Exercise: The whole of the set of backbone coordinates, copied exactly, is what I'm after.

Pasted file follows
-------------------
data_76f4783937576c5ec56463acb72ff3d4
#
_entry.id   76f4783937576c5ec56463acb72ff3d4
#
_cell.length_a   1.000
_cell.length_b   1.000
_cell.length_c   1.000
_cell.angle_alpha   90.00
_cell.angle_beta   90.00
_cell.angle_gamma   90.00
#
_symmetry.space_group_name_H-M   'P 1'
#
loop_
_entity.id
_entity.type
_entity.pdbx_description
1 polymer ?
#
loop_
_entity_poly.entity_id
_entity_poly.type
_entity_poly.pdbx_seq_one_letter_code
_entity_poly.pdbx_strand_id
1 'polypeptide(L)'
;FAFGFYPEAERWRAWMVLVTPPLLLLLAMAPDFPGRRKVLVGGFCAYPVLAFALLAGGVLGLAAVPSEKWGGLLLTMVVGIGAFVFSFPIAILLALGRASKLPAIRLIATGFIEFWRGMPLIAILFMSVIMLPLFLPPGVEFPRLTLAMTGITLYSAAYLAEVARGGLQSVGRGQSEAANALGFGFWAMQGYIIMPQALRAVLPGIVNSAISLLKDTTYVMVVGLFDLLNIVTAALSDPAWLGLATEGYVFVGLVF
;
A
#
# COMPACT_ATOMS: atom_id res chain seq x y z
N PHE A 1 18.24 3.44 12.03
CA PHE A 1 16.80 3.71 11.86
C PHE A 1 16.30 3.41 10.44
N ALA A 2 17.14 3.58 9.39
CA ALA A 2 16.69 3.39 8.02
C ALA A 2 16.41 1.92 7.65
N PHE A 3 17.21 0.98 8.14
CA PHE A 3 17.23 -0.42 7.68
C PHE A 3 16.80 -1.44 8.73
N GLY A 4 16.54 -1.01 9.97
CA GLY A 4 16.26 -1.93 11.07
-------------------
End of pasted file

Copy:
data_76f4783937576c5ec56463acb72ff3d4
#
_entry.id   76f4783937576c5ec56463acb72ff3d4
#
_cell.length_a   1.000
_cell.length_b   1.000
_cell.length_c   1.000
_cell.angle_alpha   90.00
_cell.angle_beta   90.00
_cell.angle_gamma   90.00
#
_symmetry.space_group_name_H-M   'P 1'
#
loop_
_entity.id
_entity.type
_entity.pdbx_description
1 polymer ?
#
loop_
_entity_poly.entity_id
_entity_poly.type
_entity_poly.pdbx_seq_one_letter_code
_entity_poly.pdbx_strand_id
1 'polypeptide(L)'
;FAFGFYPEAERWRAWMVLVTPPLLLLLAMAPDFPGRRKVLVGGFCAYPVLAFALLAGGVLGLAAVPSEKWGGLLLTMVVGIGAFVFSFPIAILLALGRASKLPAIRLIATGFIEFWRGMPLIAILFMSVIMLPLFLPPGVEFPRLTLAMTGITLYSAAYLAEVARGGLQSVGRGQSEAANALGFGFWAMQGYIIMPQALRAVLPGIVNSAISLLKDTTYVMVVGLFDLLNIVTAALSDPAWLGLATEGYVFVGLVF
;
A
#
# COMPACT_ATOMS: atom_id res chain seq x y z
N PHE A 1 18.24 3.44 12.03
CA PHE A 1 16.80 3.71 11.86
C PHE A 1 16.30 3.41 10.44
N ALA A 2 17.14 3.58 9.39
CA ALA A 2 16.69 3.39 8.02
C ALA A 2 16.41 1.92 7.65
N PHE A 3 17.21 0.98 8.14
CA PHE A 3 17.23 -0.42 7.68
C PHE A 3 16.80 -1.44 8.73
N GLY A 4 16.54 -1.01 9.97
CA GLY A 4 16.26 -1.93 11.07